A great place to start is by reading nutrition labels, or choosing foods that don’t require a nutrition label. For packaged foods, the fewer ingredients, the better. Another tip is to look for ingredients you recognize. Try to avoid labels with overly complex ingredients like monosodium glutamate, sucralose, or other nearly indistinguishable words. Instead, stick to a wide variety of fruits and veggies, lean proteins, and foods as close to the ground as possible.
3. Keep a food journal
I know it sounds tedious but I can’t tell you how beneficial it is to physically track what you’re consuming. Journaling about what you’re putting into your body offers good insights to habits and holds you accountable. It also allows you to easily identify how you feel after eating certain foods. You may start to notice patterns. For example, eating sugar could make you feel lethargic or more prone to headaches. Maybe it will even force you to think twice before eating that sugar cookie.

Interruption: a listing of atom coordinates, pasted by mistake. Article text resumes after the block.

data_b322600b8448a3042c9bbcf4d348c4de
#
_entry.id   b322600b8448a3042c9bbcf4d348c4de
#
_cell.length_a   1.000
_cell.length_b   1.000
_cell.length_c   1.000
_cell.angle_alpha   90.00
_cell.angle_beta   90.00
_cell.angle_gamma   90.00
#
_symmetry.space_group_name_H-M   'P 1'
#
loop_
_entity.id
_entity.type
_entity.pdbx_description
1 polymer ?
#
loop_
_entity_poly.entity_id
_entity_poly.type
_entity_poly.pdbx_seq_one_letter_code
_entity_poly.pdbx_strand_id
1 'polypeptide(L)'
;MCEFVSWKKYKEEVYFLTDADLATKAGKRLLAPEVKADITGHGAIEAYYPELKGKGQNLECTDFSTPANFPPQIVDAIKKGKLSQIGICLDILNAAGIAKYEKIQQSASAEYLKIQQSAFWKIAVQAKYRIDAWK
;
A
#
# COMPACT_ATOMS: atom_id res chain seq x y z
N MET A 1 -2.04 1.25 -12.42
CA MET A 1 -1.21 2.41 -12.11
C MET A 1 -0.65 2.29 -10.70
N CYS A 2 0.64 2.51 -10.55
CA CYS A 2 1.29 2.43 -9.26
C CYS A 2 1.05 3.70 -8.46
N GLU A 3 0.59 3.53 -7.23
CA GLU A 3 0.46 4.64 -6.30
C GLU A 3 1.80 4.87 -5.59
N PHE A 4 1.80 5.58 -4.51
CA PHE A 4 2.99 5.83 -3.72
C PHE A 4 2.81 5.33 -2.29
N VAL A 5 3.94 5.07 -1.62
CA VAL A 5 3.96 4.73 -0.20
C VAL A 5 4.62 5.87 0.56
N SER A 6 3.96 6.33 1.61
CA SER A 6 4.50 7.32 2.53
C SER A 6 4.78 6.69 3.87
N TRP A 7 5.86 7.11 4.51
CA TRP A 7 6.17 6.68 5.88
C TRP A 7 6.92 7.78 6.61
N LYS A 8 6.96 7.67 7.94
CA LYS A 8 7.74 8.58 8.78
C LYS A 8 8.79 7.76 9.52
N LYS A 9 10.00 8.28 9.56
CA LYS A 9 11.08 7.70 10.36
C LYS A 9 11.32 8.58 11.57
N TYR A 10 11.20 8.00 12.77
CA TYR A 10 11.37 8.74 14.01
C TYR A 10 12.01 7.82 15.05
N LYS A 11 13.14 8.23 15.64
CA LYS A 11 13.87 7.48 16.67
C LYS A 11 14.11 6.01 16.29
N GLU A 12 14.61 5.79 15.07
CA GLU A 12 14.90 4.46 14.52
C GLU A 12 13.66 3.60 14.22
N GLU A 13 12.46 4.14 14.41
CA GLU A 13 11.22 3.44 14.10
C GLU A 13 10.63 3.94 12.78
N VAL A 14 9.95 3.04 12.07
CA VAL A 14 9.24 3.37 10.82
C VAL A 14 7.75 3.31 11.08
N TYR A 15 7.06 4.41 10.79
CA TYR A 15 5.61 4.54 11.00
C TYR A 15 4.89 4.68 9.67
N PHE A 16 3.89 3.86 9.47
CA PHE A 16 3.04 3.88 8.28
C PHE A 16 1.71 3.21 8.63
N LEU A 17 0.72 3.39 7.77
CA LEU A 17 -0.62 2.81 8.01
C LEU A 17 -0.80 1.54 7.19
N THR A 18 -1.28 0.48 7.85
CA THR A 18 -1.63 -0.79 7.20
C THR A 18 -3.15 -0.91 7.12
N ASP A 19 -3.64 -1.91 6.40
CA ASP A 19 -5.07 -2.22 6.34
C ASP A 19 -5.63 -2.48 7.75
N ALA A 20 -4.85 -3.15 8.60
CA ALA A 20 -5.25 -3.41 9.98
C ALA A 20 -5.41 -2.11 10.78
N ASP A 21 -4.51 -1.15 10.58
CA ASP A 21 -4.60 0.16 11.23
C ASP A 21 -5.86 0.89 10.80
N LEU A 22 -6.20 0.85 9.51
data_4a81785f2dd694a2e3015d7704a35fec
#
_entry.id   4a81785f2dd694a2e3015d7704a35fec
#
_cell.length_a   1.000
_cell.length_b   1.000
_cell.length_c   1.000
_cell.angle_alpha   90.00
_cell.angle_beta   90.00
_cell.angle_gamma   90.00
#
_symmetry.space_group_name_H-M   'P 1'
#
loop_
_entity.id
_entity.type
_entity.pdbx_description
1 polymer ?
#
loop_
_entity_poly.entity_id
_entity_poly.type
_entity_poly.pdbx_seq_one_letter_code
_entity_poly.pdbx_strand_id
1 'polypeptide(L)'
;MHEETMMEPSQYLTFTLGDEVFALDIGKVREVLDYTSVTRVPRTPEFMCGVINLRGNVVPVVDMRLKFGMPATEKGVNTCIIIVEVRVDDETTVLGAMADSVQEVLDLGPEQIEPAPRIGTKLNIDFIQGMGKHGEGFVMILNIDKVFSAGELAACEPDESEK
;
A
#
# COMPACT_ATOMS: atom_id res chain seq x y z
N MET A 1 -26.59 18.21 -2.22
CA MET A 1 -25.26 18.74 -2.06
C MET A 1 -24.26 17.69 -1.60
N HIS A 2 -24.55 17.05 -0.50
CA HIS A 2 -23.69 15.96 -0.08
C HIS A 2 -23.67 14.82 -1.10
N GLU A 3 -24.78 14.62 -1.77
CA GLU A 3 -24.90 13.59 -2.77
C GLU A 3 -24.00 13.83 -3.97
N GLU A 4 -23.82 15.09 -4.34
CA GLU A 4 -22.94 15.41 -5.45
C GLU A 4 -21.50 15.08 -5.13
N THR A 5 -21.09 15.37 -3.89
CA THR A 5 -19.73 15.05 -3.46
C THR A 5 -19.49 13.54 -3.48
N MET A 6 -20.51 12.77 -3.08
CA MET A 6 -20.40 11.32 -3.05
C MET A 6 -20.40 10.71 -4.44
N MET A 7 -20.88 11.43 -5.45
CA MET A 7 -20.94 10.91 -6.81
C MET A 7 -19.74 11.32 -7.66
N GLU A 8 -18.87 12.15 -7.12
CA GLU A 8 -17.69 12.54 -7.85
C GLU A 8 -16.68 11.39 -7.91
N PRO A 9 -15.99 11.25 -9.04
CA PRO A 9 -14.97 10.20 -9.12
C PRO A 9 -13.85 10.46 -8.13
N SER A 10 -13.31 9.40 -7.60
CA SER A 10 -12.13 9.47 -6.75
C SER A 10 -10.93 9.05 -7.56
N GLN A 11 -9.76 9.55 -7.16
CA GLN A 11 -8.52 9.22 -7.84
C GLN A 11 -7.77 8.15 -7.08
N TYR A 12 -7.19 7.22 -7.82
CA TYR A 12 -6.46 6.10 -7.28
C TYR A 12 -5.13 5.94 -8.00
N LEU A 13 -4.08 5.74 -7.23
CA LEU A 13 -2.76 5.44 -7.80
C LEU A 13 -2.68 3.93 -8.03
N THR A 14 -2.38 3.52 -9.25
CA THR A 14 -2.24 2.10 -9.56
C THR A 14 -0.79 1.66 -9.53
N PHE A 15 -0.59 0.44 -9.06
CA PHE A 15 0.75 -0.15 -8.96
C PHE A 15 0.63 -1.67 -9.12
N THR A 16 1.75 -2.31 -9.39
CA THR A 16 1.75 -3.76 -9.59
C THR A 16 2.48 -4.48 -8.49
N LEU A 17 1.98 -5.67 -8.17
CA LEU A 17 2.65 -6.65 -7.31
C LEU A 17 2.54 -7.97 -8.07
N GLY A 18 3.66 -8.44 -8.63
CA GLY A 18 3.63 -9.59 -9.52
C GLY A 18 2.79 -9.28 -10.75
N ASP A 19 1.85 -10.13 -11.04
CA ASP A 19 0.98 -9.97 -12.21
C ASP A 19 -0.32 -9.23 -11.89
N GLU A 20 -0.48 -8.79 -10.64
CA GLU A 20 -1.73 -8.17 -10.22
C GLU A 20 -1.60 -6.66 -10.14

4. Ensure you’re hydrating (with the right liquids)
Hydrating with the right liquids not only helps curb hunger, but it’s also essential in keeping everything running smoothly in your body. Try to stick to water and sparkling water rather than sugary drinks. If you like coffee or tea, consume these in moderation and be aware that they can cause dehydration when consumed in large quantities. Make it your goal to drink half your weight in ounces of water. So, if you weigh 130lbs, your goal is to drink 65oz of water.
5. Let it go!
This one is really important to remember. The holidays are meant to be fun, so be mindful but enjoy yourself. If you had one roll too many, or that slice of pie you didn’t need, let it go and look at each meal as an opportunity to fuel and nourish your body with care.
I hope you enjoy all the wonderful food and time with your loved ones this holiday season!
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By: Dr. Stephanie Duffey
As a physical therapist, I’m often asked the question, “How do I know when I need to slow down, stop, or keep going?” It’s a valid question, and one that many people struggle to identify. It’s challenging to interpret what you’re feeling in your body, when you can push harder, and when you need to scale back. So, to keep things simple, I came up with a little something I like to call the stoplight method. Let’s break it down.